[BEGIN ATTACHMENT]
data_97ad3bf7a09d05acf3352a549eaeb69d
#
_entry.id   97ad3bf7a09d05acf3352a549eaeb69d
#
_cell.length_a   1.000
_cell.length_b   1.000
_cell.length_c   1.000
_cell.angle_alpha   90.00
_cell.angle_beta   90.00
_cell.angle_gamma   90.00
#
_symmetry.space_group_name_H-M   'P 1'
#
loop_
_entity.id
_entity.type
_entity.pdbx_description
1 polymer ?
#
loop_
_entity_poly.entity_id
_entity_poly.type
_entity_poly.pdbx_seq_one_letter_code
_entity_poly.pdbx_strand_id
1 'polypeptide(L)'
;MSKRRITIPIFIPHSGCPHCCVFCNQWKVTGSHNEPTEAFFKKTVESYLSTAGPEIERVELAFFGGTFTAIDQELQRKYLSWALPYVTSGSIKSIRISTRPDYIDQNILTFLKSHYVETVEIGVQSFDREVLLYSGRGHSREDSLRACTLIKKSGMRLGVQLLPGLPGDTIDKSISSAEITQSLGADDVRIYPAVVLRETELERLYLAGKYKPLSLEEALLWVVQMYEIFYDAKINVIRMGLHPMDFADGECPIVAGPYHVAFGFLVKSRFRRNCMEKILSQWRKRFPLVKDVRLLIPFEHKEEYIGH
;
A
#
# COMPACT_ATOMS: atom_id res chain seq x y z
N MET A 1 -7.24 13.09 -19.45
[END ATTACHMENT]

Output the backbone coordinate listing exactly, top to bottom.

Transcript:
data_97ad3bf7a09d05acf3352a549eaeb69d
#
_entry.id   97ad3bf7a09d05acf3352a549eaeb69d
#
_cell.length_a   1.000
_cell.length_b   1.000
_cell.length_c   1.000
_cell.angle_alpha   90.00
_cell.angle_beta   90.00
_cell.angle_gamma   90.00
#
_symmetry.space_group_name_H-M   'P 1'
#
loop_
_entity.id
_entity.type
_entity.pdbx_description
1 polymer ?
#
loop_
_entity_poly.entity_id
_entity_poly.type
_entity_poly.pdbx_seq_one_letter_code
_entity_poly.pdbx_strand_id
1 'polypeptide(L)'
;MSKRRITIPIFIPHSGCPHCCVFCNQWKVTGSHNEPTEAFFKKTVESYLSTAGPEIERVELAFFGGTFTAIDQELQRKYLSWALPYVTSGSIKSIRISTRPDYIDQNILTFLKSHYVETVEIGVQSFDREVLLYSGRGHSREDSLRACTLIKKSGMRLGVQLLPGLPGDTIDKSISSAEITQSLGADDVRIYPAVVLRETELERLYLAGKYKPLSLEEALLWVVQMYEIFYDAKINVIRMGLHPMDFADGECPIVAGPYHVAFGFLVKSRFRRNCMEKILSQWRKRFPLVKDVRLLIPFEHKEEYIGH
;
A
#
# COMPACT_ATOMS: atom_id res chain seq x y z
N MET A 1 -7.24 13.09 -19.45